There are some important exceptions to the Crown’s disclosure obligation. First of all, it is limited to relevant material. Courts frown on “fishing expeditions” conducted by defence lawyers seeking clearly irrelevant information.
Secondly, the Crown is not permitted to disclose material that is protected by a legal privilege. In practice, this most commonly refers to information related to a confidential informant. Informant privilege is guarded jealously by our legal system. Therefore, the Crown cannot disclose any information that may tend to identify someone who has provided information to the authorities on a confidential basis. In addition, the Crown routinely redacts disclosure material to remove references to the private information of witnesses and complainants, such as dates of birth, telephone numbers and addresses.
The companion of the obligation to make disclosure is the obligation to preserve evidence. Courts have ruled that the disclosure obligation would be hollow indeed if the Crown and police did not need to preserve evidence. Where evidence in the control of the state is lost or destroyed, the defence’s right to full disclosure has been irreparably breached and this breach must be addressed by the court.
The right to disclosure can be breached in many ways. Aside from the obvious lost or destroyed evidence scenario, disclosure can be late or incomplete, or in some cases, the Crown may refuse to disclose certain material, claiming that it is irrelevant or covered by one of the exceptions to the disclosure obligations.
In such cases, the defence can apply to the court for disclosure, or in some circumstances for another, more extreme remedy.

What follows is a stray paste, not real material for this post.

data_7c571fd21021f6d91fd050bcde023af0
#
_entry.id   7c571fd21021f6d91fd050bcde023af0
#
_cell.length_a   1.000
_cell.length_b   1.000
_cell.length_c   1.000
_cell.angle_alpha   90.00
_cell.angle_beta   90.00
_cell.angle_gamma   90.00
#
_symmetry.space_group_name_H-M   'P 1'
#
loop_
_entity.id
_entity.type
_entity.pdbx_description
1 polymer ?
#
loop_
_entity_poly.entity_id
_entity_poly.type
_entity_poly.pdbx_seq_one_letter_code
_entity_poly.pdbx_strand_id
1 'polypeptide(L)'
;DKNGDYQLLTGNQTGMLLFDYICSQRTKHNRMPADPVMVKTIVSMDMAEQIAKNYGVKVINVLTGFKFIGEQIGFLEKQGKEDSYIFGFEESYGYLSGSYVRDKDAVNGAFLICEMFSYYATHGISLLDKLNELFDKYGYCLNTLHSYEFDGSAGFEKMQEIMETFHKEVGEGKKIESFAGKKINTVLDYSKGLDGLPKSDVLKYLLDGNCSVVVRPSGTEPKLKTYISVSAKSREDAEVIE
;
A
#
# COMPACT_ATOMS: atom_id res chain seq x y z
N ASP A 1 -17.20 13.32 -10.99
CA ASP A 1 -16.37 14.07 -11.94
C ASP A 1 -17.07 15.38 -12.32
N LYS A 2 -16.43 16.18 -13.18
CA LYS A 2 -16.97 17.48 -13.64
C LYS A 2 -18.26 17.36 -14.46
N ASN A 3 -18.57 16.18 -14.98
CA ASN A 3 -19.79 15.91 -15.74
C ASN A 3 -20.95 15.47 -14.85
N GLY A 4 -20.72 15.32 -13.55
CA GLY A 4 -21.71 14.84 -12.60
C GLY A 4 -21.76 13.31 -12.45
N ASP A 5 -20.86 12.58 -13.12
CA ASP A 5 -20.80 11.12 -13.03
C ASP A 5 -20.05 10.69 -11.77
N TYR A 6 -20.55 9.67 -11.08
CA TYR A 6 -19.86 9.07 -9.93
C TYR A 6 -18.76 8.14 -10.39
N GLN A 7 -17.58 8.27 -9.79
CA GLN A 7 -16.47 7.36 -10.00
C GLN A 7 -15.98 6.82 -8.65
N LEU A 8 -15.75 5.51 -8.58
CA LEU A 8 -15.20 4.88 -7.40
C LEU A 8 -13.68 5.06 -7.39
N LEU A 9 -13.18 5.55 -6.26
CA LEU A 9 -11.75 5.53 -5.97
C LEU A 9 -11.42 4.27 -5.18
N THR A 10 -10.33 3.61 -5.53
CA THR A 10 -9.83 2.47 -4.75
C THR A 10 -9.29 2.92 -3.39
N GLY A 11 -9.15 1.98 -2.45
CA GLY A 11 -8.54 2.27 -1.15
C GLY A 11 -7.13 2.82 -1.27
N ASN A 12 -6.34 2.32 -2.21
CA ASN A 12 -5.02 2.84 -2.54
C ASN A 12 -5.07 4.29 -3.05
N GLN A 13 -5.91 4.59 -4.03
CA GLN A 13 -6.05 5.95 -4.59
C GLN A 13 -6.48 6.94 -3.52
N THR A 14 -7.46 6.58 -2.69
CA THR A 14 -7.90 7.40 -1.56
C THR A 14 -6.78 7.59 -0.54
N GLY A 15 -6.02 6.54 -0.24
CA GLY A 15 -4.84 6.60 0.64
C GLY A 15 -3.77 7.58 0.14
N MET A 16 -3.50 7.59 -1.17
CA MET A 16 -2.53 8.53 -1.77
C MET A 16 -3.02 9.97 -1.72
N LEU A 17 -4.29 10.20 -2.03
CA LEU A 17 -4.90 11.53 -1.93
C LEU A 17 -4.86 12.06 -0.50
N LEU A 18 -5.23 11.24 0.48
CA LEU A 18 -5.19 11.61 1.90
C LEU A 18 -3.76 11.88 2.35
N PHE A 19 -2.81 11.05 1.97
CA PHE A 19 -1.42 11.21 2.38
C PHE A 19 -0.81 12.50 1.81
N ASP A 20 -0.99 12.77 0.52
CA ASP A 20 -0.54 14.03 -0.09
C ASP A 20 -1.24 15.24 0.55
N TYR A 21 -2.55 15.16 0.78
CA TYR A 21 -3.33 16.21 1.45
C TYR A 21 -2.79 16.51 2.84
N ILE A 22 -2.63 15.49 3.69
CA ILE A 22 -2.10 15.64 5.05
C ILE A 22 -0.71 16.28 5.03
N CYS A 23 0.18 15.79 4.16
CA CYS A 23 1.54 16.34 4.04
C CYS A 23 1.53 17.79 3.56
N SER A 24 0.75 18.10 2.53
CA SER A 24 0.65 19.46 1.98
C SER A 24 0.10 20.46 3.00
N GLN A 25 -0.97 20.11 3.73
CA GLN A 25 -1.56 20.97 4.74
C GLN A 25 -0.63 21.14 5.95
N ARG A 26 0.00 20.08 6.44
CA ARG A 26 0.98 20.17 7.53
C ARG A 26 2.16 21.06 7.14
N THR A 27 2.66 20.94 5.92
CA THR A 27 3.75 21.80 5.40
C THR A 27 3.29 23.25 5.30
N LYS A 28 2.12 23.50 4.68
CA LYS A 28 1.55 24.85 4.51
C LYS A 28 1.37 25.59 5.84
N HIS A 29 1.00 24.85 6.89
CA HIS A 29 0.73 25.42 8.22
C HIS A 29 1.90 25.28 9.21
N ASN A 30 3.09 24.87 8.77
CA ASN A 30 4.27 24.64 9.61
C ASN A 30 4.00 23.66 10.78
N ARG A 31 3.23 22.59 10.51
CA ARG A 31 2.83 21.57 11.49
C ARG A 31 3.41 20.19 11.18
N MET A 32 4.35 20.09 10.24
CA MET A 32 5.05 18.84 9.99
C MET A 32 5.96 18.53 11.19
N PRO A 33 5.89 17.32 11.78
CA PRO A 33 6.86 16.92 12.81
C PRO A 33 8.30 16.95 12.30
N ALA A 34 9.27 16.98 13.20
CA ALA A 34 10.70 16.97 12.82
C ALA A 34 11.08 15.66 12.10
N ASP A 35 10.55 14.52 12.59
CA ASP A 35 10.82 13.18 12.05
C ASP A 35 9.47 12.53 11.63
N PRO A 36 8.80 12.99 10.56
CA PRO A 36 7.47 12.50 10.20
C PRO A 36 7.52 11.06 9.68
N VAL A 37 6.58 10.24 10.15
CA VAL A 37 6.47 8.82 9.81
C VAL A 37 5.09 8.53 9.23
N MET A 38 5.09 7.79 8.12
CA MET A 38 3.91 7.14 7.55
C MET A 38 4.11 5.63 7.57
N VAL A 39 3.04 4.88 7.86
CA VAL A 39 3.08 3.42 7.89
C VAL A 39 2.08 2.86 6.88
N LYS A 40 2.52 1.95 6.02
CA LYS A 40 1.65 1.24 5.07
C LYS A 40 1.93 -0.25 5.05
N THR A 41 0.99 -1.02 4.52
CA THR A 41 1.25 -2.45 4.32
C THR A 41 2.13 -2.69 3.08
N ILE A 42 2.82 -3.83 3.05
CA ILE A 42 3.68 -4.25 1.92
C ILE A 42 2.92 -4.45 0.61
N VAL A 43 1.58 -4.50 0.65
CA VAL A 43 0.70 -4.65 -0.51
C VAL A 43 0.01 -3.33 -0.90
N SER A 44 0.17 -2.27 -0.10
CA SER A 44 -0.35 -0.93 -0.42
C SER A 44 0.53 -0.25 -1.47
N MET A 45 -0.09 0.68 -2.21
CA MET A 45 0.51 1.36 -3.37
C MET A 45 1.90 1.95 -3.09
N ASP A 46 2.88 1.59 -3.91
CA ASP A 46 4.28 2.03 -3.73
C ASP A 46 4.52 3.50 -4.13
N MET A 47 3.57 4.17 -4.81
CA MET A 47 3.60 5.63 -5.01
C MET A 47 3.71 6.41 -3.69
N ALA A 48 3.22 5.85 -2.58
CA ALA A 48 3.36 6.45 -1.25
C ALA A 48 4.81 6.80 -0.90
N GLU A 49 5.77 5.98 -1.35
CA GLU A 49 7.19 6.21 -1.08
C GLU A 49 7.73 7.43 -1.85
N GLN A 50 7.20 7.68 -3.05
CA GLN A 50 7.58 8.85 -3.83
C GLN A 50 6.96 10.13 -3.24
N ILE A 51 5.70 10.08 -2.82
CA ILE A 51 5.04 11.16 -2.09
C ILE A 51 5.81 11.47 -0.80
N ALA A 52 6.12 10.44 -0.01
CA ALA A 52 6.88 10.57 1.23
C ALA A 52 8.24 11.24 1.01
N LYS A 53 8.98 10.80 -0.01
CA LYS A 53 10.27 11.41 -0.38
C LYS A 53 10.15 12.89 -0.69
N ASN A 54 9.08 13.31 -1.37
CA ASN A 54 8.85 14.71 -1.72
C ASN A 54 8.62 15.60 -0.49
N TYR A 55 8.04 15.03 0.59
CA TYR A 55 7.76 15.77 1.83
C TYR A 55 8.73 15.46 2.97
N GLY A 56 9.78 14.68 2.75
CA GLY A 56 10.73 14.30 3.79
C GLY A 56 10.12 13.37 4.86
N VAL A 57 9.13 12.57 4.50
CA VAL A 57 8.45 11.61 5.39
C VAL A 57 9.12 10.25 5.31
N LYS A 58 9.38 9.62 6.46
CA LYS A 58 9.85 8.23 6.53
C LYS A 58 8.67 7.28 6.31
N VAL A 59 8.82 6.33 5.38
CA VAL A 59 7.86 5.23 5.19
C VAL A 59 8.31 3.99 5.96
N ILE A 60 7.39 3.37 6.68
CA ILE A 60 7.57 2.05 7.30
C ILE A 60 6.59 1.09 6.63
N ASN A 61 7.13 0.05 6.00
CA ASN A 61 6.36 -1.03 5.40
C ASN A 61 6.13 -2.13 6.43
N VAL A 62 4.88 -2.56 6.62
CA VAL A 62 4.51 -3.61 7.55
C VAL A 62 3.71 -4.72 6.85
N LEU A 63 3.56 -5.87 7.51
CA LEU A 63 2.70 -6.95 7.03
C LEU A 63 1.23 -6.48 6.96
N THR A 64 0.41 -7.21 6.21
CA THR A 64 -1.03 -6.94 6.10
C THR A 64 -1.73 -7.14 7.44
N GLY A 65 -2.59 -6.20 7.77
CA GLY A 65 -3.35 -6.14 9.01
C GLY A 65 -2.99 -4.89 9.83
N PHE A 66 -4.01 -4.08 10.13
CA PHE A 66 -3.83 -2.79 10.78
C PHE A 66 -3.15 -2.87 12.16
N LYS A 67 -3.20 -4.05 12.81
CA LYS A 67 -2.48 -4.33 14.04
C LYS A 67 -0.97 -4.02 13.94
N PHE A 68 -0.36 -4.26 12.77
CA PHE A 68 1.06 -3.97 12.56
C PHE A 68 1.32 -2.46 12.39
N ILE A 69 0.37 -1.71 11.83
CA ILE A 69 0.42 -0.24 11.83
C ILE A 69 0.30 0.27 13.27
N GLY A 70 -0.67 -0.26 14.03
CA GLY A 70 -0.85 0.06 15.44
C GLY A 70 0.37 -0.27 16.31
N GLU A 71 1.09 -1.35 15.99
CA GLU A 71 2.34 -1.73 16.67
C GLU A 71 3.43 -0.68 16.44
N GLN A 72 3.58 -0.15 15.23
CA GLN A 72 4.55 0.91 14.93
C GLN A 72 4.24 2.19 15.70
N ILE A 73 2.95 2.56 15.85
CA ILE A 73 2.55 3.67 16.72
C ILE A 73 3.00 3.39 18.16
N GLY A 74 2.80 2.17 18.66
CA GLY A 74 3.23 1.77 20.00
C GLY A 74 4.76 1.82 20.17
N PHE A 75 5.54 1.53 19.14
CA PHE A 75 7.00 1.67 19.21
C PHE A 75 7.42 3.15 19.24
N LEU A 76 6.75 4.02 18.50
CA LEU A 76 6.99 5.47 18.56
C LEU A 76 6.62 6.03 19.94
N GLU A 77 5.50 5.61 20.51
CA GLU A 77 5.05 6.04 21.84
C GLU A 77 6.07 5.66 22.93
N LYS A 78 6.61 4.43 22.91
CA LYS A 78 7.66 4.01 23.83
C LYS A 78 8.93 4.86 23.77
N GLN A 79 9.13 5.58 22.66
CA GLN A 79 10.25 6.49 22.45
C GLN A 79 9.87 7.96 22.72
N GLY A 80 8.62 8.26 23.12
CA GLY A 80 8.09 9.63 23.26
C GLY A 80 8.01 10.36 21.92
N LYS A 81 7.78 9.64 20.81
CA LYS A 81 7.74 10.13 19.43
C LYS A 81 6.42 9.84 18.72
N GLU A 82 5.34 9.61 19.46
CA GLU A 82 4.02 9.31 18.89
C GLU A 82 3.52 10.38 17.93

The most common remedy for late or incomplete disclosure is an adjournment of proceedings. If material is only disclosed on the eve of trial, the defence will be granted an opportunity to review the material before commencing the hearing, even if this means delaying the proceedings.
However, there are some cases where an adjournment cannot cure the prejudice suffered by the defence. For example, where crucial evidence has been lost due to the negligence of the police, the defence may be deprived of its ability to make full answer and defence —- to meaningfully respond to the Crown’s case.
In such cases, the court may order a stay of proceedings — essentially halting the prosecution as a result of the inability of the Crown to make complete disclosure. Stays of proceedings are relatively rare, however. Courts have maintained that such a remedy is reserved for extreme situations only; in the words of the Supreme Court, stays are granted only “in the clearest of cases.”
Nonetheless, the right to disclosure is a constitutional right. And constitutional rights may be rendered meaningless without robust constitutional remedies.
Solomon Friedman is a criminal defence lawyer with Edelson Clifford D’Angelo LLP. He can be reached at or 613-237-2290. Follow Solomon on Twitter at